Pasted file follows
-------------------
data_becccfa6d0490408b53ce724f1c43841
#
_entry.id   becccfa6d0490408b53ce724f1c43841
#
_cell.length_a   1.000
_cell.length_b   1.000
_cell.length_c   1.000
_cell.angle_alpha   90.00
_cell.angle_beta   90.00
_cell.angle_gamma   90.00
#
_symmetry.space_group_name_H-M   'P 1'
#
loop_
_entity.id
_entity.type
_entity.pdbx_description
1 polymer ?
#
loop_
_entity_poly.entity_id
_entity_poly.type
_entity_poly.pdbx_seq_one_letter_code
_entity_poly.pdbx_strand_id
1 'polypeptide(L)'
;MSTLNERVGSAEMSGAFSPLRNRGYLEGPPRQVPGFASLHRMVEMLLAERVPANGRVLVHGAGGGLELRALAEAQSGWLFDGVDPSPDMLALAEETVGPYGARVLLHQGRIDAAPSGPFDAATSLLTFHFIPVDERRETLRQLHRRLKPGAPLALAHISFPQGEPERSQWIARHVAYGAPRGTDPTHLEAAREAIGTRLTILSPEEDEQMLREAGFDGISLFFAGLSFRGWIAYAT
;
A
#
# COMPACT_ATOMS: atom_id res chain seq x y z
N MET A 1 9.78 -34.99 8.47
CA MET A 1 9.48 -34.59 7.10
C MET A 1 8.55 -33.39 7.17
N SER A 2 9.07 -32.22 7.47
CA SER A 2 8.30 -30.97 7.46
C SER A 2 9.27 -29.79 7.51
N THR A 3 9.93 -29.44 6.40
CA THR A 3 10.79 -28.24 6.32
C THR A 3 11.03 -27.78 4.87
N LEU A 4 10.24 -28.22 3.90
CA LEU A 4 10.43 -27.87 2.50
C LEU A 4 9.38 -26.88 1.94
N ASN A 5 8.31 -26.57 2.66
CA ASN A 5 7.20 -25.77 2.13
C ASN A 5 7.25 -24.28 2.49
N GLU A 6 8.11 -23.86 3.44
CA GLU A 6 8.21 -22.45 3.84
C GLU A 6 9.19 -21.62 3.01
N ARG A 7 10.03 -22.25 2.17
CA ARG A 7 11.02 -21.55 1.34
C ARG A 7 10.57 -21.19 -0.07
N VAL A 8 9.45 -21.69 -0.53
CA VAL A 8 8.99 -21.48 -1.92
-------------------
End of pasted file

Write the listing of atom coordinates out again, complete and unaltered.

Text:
data_becccfa6d0490408b53ce724f1c43841
#
_entry.id   becccfa6d0490408b53ce724f1c43841
#
_cell.length_a   1.000
_cell.length_b   1.000
_cell.length_c   1.000
_cell.angle_alpha   90.00
_cell.angle_beta   90.00
_cell.angle_gamma   90.00
#
_symmetry.space_group_name_H-M   'P 1'
#
loop_
_entity.id
_entity.type
_entity.pdbx_description
1 polymer ?
#
loop_
_entity_poly.entity_id
_entity_poly.type
_entity_poly.pdbx_seq_one_letter_code
_entity_poly.pdbx_strand_id
1 'polypeptide(L)'
;MSTLNERVGSAEMSGAFSPLRNRGYLEGPPRQVPGFASLHRMVEMLLAERVPANGRVLVHGAGGGLELRALAEAQSGWLFDGVDPSPDMLALAEETVGPYGARVLLHQGRIDAAPSGPFDAATSLLTFHFIPVDERRETLRQLHRRLKPGAPLALAHISFPQGEPERSQWIARHVAYGAPRGTDPTHLEAAREAIGTRLTILSPEEDEQMLREAGFDGISLFFAGLSFRGWIAYAT
;
A
#
# COMPACT_ATOMS: atom_id res chain seq x y z
N MET A 1 9.78 -34.99 8.47
CA MET A 1 9.48 -34.59 7.10
C MET A 1 8.55 -33.39 7.17
N SER A 2 9.07 -32.22 7.47
CA SER A 2 8.30 -30.97 7.46
C SER A 2 9.27 -29.79 7.51
N THR A 3 9.93 -29.44 6.40
CA THR A 3 10.79 -28.24 6.32
C THR A 3 11.03 -27.78 4.87
N LEU A 4 10.24 -28.22 3.90
CA LEU A 4 10.43 -27.87 2.50
C LEU A 4 9.38 -26.88 1.94
N ASN A 5 8.31 -26.57 2.66
CA ASN A 5 7.20 -25.77 2.13
C ASN A 5 7.25 -24.28 2.49
N GLU A 6 8.11 -23.86 3.44
CA GLU A 6 8.21 -22.45 3.84
C GLU A 6 9.19 -21.62 3.01
N ARG A 7 10.03 -22.25 2.17
CA ARG A 7 11.02 -21.55 1.34
C ARG A 7 10.57 -21.19 -0.07
N VAL A 8 9.45 -21.69 -0.53
CA VAL A 8 8.99 -21.48 -1.92